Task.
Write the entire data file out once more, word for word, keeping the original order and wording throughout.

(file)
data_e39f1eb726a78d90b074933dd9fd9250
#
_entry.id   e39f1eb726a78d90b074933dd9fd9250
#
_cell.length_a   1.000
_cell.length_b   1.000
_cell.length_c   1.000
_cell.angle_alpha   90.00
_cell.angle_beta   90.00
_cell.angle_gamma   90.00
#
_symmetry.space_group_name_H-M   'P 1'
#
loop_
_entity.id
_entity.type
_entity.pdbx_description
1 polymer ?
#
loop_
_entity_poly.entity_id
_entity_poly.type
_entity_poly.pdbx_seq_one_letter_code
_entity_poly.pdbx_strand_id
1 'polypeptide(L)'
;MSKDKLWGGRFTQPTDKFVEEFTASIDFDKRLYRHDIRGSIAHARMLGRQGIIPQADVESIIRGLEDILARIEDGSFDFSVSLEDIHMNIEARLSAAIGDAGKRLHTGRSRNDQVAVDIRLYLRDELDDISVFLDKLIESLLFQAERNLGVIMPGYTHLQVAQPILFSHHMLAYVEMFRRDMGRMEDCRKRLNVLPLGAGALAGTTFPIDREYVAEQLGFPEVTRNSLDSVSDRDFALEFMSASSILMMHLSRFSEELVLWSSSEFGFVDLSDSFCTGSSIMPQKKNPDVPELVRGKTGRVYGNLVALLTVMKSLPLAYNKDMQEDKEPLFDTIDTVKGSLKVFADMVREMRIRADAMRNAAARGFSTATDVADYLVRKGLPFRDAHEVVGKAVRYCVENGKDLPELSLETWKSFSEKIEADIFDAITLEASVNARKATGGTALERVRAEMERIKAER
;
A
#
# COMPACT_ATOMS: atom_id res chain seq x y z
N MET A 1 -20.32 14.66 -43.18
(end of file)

data_e39f1eb726a78d90b074933dd9fd9250
#
_entry.id   e39f1eb726a78d90b074933dd9fd9250
#
_cell.length_a   1.000
_cell.length_b   1.000
_cell.length_c   1.000
_cell.angle_alpha   90.00
_cell.angle_beta   90.00
_cell.angle_gamma   90.00
#
_symmetry.space_group_name_H-M   'P 1'
#
loop_
_entity.id
_entity.type
_entity.pdbx_description
1 polymer ?
#
loop_
_entity_poly.entity_id
_entity_poly.type
_entity_poly.pdbx_seq_one_letter_code
_entity_poly.pdbx_strand_id
1 'polypeptide(L)'
;MSKDKLWGGRFTQPTDKFVEEFTASIDFDKRLYRHDIRGSIAHARMLGRQGIIPQADVESIIRGLEDILARIEDGSFDFSVSLEDIHMNIEARLSAAIGDAGKRLHTGRSRNDQVAVDIRLYLRDELDDISVFLDKLIESLLFQAERNLGVIMPGYTHLQVAQPILFSHHMLAYVEMFRRDMGRMEDCRKRLNVLPLGAGALAGTTFPIDREYVAEQLGFPEVTRNSLDSVSDRDFALEFMSASSILMMHLSRFSEELVLWSSSEFGFVDLSDSFCTGSSIMPQKKNPDVPELVRGKTGRVYGNLVALLTVMKSLPLAYNKDMQEDKEPLFDTIDTVKGSLKVFADMVREMRIRADAMRNAAARGFSTATDVADYLVRKGLPFRDAHEVVGKAVRYCVENGKDLPELSLETWKSFSEKIEADIFDAITLEASVNARKATGGTALERVRAEMERIKAER
;
A
#
# COMPACT_ATOMS: atom_id res chain seq x y z
N MET A 1 -20.32 14.66 -43.18